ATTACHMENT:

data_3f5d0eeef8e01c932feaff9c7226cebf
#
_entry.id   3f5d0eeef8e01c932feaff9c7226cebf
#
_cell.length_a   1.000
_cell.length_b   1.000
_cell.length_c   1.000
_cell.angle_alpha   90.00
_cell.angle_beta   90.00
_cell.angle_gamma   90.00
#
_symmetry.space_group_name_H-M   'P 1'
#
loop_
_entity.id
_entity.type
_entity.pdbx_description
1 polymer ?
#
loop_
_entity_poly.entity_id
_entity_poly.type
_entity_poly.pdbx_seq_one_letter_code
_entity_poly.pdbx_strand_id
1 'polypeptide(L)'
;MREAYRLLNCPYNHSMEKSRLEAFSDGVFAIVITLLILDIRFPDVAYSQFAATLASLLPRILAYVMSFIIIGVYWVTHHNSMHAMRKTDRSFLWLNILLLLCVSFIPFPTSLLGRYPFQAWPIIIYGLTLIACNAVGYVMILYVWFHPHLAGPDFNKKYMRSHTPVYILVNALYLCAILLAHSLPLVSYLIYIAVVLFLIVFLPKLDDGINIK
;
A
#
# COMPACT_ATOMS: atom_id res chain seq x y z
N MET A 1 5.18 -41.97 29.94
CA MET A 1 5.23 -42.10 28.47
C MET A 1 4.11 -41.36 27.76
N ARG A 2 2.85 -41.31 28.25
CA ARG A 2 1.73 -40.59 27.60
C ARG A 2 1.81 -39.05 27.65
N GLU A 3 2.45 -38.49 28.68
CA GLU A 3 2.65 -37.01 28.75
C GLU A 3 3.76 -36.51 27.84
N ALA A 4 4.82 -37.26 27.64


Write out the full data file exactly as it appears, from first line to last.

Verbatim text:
data_3f5d0eeef8e01c932feaff9c7226cebf
#
_entry.id   3f5d0eeef8e01c932feaff9c7226cebf
#
_cell.length_a   1.000
_cell.length_b   1.000
_cell.length_c   1.000
_cell.angle_alpha   90.00
_cell.angle_beta   90.00
_cell.angle_gamma   90.00
#
_symmetry.space_group_name_H-M   'P 1'
#
loop_
_entity.id
_entity.type
_entity.pdbx_description
1 polymer ?
#
loop_
_entity_poly.entity_id
_entity_poly.type
_entity_poly.pdbx_seq_one_letter_code
_entity_poly.pdbx_strand_id
1 'polypeptide(L)'
;MREAYRLLNCPYNHSMEKSRLEAFSDGVFAIVITLLILDIRFPDVAYSQFAATLASLLPRILAYVMSFIIIGVYWVTHHNSMHAMRKTDRSFLWLNILLLLCVSFIPFPTSLLGRYPFQAWPIIIYGLTLIACNAVGYVMILYVWFHPHLAGPDFNKKYMRSHTPVYILVNALYLCAILLAHSLPLVSYLIYIAVVLFLIVFLPKLDDGINIK
;
A
#
# COMPACT_ATOMS: atom_id res chain seq x y z
N MET A 1 5.18 -41.97 29.94
CA MET A 1 5.23 -42.10 28.47
C MET A 1 4.11 -41.36 27.76
N ARG A 2 2.85 -41.31 28.25
CA ARG A 2 1.73 -40.59 27.60
C ARG A 2 1.81 -39.05 27.65
N GLU A 3 2.45 -38.49 28.68
CA GLU A 3 2.65 -37.01 28.75
C GLU A 3 3.76 -36.51 27.84
N ALA A 4 4.82 -37.26 27.64